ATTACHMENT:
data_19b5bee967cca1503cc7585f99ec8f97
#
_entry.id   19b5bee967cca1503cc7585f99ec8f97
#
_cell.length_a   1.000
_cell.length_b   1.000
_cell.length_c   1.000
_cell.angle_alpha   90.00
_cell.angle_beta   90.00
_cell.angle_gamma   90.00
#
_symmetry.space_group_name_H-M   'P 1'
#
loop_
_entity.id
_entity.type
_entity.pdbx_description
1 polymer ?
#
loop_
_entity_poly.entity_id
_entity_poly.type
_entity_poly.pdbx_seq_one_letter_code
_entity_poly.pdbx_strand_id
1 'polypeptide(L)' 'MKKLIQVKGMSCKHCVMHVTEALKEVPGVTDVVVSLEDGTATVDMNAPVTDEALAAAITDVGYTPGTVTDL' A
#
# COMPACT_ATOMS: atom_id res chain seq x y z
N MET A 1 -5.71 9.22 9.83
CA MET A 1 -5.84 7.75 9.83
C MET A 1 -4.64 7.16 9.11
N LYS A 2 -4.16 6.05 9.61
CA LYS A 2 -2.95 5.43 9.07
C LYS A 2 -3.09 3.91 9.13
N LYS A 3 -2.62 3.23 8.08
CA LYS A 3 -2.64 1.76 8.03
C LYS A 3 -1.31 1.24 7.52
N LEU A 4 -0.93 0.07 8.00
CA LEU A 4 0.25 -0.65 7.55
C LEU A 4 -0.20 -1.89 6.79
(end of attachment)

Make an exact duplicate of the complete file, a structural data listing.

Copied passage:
data_19b5bee967cca1503cc7585f99ec8f97
#
_entry.id   19b5bee967cca1503cc7585f99ec8f97
#
_cell.length_a   1.000
_cell.length_b   1.000
_cell.length_c   1.000
_cell.angle_alpha   90.00
_cell.angle_beta   90.00
_cell.angle_gamma   90.00
#
_symmetry.space_group_name_H-M   'P 1'
#
loop_
_entity.id
_entity.type
_entity.pdbx_description
1 polymer ?
#
loop_
_entity_poly.entity_id
_entity_poly.type
_entity_poly.pdbx_seq_one_letter_code
_entity_poly.pdbx_strand_id
1 'polypeptide(L)' 'MKKLIQVKGMSCKHCVMHVTEALKEVPGVTDVVVSLEDGTATVDMNAPVTDEALAAAITDVGYTPGTVTDL' A
#
# COMPACT_ATOMS: atom_id res chain seq x y z
N MET A 1 -5.71 9.22 9.83
CA MET A 1 -5.84 7.75 9.83
C MET A 1 -4.64 7.16 9.11
N LYS A 2 -4.16 6.05 9.61
CA LYS A 2 -2.95 5.43 9.07
C LYS A 2 -3.09 3.91 9.13
N LYS A 3 -2.62 3.23 8.08
CA LYS A 3 -2.64 1.76 8.03
C LYS A 3 -1.31 1.24 7.52
N LEU A 4 -0.93 0.07 8.00
CA LEU A 4 0.25 -0.65 7.55
C LEU A 4 -0.20 -1.89 6.79